A study by scientists at the University of Southampton has revealed new clues to why people who carry the Alzheimerâ€™s risk gene APOE4 may be more likely to develop the disease. The findings, which link the risk gene to clearance of the hallmark Alzheimerâ€™s protein amyloid, take scientists a step further towards understanding the devastating disease. TheÂ research, published on 25 July in the journal PLoS ONE, was funded by Alzheimerâ€™s Research UK.
The APOE gene is the biggest known genetic risk factor for late-onset Alzheimerâ€™s disease. People who carry the APOE4 version of the gene have a higher risk of developing the disease at an earlier age than people who carry APOE3 or APOE2. However, the reason for this increased risk has remained unclear.
One of the key features of Alzheimerâ€™s disease is the build-up of a toxic protein called amyloid in the brain. Higher levels of amyloid have been reported in blood vessels in the brains of people with APOE4, causing a condition called cerebral amyloid angiopathy (CAA). It is thought that CAA may contribute to Alzheimerâ€™s and the Southampton team, who specialise in studying blood vessels in the brain, set out to investigate this link further.
To examine the effect of the risk gene in the brain, the scientists used normal mice and mice bred to have human versions of either APOE4 or its neutral equivalent APOE3. They looked at the levels of amyloid in the blood vessels of these mice using a fluorescently labelled version of the protein that they could track.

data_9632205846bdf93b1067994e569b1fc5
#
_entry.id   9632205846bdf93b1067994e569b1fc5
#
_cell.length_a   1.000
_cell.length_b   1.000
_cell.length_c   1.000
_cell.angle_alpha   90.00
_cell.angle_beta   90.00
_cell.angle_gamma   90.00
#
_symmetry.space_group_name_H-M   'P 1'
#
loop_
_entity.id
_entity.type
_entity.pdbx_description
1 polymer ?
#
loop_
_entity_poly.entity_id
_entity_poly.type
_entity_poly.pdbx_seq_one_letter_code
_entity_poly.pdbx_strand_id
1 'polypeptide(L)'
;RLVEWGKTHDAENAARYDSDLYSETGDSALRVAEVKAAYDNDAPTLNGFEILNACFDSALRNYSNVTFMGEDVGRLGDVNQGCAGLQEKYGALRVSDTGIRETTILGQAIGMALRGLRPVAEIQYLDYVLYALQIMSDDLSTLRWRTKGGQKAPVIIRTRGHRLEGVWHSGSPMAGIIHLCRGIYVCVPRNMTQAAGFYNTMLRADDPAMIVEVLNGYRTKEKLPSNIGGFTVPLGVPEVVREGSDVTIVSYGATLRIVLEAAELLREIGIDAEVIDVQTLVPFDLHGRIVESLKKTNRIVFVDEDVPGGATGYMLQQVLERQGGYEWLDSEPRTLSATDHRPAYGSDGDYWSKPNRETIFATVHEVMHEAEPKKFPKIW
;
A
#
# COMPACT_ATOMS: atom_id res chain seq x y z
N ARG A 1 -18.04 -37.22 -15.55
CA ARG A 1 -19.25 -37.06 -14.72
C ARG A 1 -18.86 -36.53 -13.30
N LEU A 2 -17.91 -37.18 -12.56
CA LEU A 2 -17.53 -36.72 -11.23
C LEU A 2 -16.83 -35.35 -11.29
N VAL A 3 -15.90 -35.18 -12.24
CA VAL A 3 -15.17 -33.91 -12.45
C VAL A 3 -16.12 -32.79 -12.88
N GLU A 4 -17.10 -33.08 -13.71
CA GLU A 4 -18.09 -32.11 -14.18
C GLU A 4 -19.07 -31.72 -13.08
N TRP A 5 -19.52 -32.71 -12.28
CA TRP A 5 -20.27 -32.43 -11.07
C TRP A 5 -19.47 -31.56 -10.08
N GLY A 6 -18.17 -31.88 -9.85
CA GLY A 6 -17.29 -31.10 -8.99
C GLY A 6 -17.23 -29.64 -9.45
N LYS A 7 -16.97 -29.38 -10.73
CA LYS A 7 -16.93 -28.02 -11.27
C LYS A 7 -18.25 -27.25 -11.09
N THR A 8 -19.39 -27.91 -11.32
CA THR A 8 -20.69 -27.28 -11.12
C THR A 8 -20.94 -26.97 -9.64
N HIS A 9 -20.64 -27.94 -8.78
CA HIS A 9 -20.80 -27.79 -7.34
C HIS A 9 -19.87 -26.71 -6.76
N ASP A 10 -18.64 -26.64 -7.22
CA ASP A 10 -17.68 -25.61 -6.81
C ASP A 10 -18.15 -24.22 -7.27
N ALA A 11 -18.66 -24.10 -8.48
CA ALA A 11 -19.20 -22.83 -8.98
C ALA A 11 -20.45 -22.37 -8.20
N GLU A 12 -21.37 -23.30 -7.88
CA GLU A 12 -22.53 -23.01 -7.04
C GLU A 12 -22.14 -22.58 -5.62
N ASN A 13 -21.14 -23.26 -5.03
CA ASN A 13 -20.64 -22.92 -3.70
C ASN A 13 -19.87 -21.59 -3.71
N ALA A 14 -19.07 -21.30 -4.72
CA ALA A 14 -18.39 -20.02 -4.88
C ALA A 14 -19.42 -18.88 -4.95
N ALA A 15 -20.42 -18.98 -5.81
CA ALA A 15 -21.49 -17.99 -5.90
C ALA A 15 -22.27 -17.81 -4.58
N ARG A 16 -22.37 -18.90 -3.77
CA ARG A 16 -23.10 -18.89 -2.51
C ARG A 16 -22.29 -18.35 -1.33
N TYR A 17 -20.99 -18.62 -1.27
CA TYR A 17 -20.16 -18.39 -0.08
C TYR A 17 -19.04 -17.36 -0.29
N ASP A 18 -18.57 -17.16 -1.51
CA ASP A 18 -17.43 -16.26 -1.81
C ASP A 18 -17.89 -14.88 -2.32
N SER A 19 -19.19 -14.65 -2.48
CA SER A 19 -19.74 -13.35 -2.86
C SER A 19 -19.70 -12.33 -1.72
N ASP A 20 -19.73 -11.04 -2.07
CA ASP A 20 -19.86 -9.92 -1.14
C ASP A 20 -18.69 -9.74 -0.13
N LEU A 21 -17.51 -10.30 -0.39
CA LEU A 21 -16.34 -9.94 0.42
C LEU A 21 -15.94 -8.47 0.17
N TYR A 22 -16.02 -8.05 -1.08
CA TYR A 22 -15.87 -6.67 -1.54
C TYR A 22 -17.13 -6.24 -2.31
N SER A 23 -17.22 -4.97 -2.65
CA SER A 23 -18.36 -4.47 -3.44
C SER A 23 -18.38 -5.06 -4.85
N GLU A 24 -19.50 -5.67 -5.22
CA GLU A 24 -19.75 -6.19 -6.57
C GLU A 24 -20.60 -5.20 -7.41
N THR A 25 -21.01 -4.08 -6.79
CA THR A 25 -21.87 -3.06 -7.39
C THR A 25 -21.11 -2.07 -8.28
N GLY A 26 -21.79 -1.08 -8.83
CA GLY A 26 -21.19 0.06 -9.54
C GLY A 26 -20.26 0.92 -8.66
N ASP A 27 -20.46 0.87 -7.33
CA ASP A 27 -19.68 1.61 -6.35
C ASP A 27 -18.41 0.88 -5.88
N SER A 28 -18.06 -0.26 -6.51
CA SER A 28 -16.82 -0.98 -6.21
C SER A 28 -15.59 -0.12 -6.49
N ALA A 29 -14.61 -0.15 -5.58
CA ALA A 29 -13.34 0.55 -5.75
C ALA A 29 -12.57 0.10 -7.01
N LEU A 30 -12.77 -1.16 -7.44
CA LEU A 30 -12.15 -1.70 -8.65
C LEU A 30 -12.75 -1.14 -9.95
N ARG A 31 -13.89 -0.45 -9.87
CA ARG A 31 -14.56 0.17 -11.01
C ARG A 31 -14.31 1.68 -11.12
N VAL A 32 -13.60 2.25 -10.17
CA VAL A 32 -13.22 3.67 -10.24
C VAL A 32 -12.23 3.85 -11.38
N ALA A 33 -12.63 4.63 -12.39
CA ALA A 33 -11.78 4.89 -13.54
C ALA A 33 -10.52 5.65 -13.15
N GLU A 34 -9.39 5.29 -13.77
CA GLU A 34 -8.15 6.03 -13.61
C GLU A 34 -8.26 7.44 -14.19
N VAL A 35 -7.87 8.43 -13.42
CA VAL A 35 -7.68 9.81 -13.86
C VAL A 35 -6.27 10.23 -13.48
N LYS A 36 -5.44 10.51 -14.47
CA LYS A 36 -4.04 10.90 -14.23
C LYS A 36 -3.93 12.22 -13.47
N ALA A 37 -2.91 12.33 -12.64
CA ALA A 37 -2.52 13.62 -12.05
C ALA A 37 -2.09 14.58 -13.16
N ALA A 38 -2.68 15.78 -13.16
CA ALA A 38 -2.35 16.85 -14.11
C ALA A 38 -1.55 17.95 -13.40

Dr Cheryl Hawkes, an author on the study, said:
â€œWe found that only the mice with APOE4 had high levels of amyloid in the blood vessels of their brain, suggesting that people with the risk gene may not be able to clear the toxic protein as effectively from their brain. After delving a little deeper, we discovered that the blood vessels in mice with APOE4 were very different â€“ they were made up of a different set of components that may not work as well to clear amyloid.
â€œThese initial results are really exciting because they help us to build a bigger picture of the factors influencing a personâ€™s risk of Alzheimerâ€™s. The next step will be to move this study from mice into humans to confirm that we see a similar change.â€
Dr Simon Ridley, Head of Research at Alzheimerâ€™s Research, said:
â€œOur understanding of the factors that make up a personâ€™s risk of Alzheimerâ€™s is improving at an incredible rate. Across our lifestyle and the environment, our age, diet and our genes, the answers to what predisposes us to Alzheimerâ€™s are being found. Research like this makes the risk picture more complete, and moves us closer to developing new treatments and preventions that can avert this devastating disease.
â€œThere are around half a million people in the UK living with Alzheimerâ€™s disease, yet research into dementia remains hugely underfunded compared to other common diseases. If we are to make a real different to the lives of people with this devastating disease, we must continue to invest in research.â€
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